The results presented in this article are part of the research on fatigue life of various foundry alloys carried out in recent years in the Lukasiewicz Research Network – Institute of Precision Mechanics and AGH University of Science and Technology, Faculty of Foundry Engineering. The article discusses the test results obtained for the EN-GJS-600-3 cast iron in an original modified low-cycle fatigue test (MLCF), which seems to be a beneficial research tool allowing its users to evaluate the mechanical properties of materials with microstructural heterogeneities under both static and dynamic loads. For a comprehensive analysis of the mechanical behaviour with a focus on fatigue life of alloys, an original modified low cycle fatigue method (MLCF) adapted to the actually available test machine was used. The results of metallographic examinations carried out by light microscopy were also presented. From the analysis of the results of the conducted mechanical tests and structural examinations it follows that the MLCF method is fully applicable in a quick and economically justified assessment of the quality of ductile iron after normalizing treatment.
Introduction of polymers into the cement composites improves same of the properties of concretes and mortars. Therefore, the polymer-cement composites are successfully used in construction. The model of microstructure formation in cement composites modified with thermoplastic polymer (pre-mix modifiers) has already been developed and successfully implemented. However, the formation of microstructure in the case of epoxy-cement composites (containing post-mix modifier) demonstrates same peculiarities which should be taken into account when modelling the process. The microstructure of epoxy-cement composites and its formation is discussed in the paper. The model is offered, formulated on the basis of the microscopic observations and results of testing.
The thermochemical treatment applied to improve the surface properties of AZ91 consisted in heating the material in contact with AlSi10Mg powder at 445 oC for 30 min. During heat treatment process the powder was held under pressure to facilitate the diffusion of the alloying elements to the substrate and, accordingly, the formation of a modified layer. Two pressures, 1 MPa and 5 MPa, were tested. The resultant layers, containing hard Mg2Si and Mg17Al12 phases, were examined using an optical microscope and a scanning electron microscope equipped with an energy-dispersive X-ray spectrometer (EDS). The experimental data show that the layer microstructure was dependent on the pressure applied. A thicker, three-zone layer (about 200 μm) was obtained at 1 MPa. At the top, there were Mg2Si phase particles distributed over the Mg17Al12 intermetallic phase matrix. The next zone was a eutectic (Mg17Al12 and a solid solution of Al in Mg) with Mg2Si phase particles embedded in it. Finally, the area closest to the AZ91 substrate was a eutectic not including the Mg2Si phase particles. By contrast, the layer produced at a pressure of 5 MPa had lower thickness of approx. 150 μm and a two-zone structure. Mg2Si phase particles were present in both zones. In the upper zone, Mg2Si phase particles were regularly distributed over the Mg17Al12 intermetallic phase matrix. The lower zone, adjacent to the AZ91, was characterized by a higher volume fraction of Mg2Si phase particles distributed over the matrix composed mainly of Mg17Al12. The alloyed layers enriched with Al and Si had much higher hardness than the AZ91 substrate.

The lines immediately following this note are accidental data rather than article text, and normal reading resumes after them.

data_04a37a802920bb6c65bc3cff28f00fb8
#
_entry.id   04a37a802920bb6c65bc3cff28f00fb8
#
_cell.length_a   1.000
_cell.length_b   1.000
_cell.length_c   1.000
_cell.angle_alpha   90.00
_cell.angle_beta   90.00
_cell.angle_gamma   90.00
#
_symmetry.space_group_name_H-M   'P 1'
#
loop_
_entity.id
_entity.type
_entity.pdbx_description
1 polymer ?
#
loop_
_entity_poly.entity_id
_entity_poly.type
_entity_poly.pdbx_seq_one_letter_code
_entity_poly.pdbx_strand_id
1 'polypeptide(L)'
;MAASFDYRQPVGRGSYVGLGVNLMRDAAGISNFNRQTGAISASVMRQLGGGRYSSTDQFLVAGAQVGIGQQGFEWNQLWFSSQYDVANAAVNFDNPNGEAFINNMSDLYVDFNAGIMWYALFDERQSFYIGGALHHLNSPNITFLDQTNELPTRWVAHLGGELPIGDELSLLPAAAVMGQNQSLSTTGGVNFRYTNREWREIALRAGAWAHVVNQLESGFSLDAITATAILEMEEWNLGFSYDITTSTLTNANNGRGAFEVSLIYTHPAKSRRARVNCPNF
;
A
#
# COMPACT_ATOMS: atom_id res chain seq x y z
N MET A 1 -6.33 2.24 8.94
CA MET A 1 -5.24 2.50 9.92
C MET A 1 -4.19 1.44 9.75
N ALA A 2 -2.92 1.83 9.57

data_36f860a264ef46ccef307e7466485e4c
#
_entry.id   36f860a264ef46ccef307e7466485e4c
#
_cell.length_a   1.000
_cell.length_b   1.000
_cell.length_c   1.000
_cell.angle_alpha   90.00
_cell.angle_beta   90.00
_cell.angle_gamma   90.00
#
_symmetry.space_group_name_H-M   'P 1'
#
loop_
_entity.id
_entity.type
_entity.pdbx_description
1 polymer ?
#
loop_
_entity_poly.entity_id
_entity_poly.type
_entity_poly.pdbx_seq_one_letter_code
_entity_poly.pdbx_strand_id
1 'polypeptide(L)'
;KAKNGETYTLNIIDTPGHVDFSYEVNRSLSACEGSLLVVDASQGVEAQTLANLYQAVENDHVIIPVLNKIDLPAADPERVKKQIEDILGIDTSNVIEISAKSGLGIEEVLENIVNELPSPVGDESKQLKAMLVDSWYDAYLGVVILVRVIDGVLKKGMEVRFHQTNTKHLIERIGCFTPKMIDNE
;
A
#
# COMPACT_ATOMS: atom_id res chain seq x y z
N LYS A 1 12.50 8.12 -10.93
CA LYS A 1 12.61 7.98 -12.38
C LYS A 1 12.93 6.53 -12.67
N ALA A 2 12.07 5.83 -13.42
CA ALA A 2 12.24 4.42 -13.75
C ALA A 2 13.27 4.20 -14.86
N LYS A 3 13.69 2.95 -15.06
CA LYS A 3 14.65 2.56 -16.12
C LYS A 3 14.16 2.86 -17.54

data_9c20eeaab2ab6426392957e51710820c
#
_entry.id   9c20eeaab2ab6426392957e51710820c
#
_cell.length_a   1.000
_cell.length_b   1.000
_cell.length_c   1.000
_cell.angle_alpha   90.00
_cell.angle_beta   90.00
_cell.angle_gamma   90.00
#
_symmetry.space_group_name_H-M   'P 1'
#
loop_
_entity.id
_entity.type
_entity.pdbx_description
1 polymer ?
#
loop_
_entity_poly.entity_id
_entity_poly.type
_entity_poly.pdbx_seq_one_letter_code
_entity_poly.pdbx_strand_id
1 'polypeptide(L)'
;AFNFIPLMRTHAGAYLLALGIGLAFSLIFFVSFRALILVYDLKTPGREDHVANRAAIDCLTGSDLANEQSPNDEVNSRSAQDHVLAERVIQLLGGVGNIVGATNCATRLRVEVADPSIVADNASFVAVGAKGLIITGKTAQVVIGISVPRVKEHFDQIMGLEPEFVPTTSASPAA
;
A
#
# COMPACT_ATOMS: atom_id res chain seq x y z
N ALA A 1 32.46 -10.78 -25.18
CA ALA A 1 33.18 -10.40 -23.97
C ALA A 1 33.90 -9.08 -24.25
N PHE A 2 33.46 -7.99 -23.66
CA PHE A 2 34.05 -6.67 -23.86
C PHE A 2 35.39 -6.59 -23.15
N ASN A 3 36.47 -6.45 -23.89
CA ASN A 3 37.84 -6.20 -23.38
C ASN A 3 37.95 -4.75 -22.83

An isolated, deciduous incisor of an archaic whale found in the upper part of the La Meseta Formation (Telm7) is tentatively assigned to the Archaeoceti. The strata from which the tooth was recovered are of Late Eocene (Priabonian) age, and previous reports indicate that they contain the remains of Dorudontinae (Archaeoceti) and Llanocetidae (Mysticeti). The tooth is similar in shape, size and ornamentation to the milk teeth of Zygorhiza. The enamel is mostly prismatic, with prism sheats generally open, except for the outermost layer, which is aprismatic. The Schmelzmuster consists of radial and decussating enamel types. The decussating zone has distinct Hunter-Schreger bands (HSB), usually consisting of 1012 prisms. It is bordered by an external zone built of radial enamel extending for 22% of the enamel thickness and an internal, starting zone, with less developed HSB, occupying 9% of the enamel thickness. The interprismatic matrix is parallel to the prism direction. An archaeocete origin of the tooth is suggested by its enamel features, typical for the group. However, additional study of the Llanocetidae enamel structure is needed for final identification.
A method of using the electric charge in a capacitor was applied for the manufacture of thermocouple micro-joints. The motivation for the study was the need to produce a stable welded connection without affecting the geometry of the substrate, which was a thin sheet of Inconel 625 alloy (UNS designation N06625). Within the framework of the research work, a suitable workstation for micro-joints elaboration was built and welding experiments were performed using different electric charges. Studies carried out within the framework of the present work have shown that joints based on Inconel 625 alloy and platinum have the best application properties in the range of small-scale temperature measurements. They can be used, e.g., for monitoring the temperature distribution on the inner surfaces of electric motor casings. An undeniable advantage is in this case the high thermal resistance of both materials used to produce the joint, i.e. the Inconel 625 alloy and platinum. This allows them to be used at high temperatures under atmospheric conditions.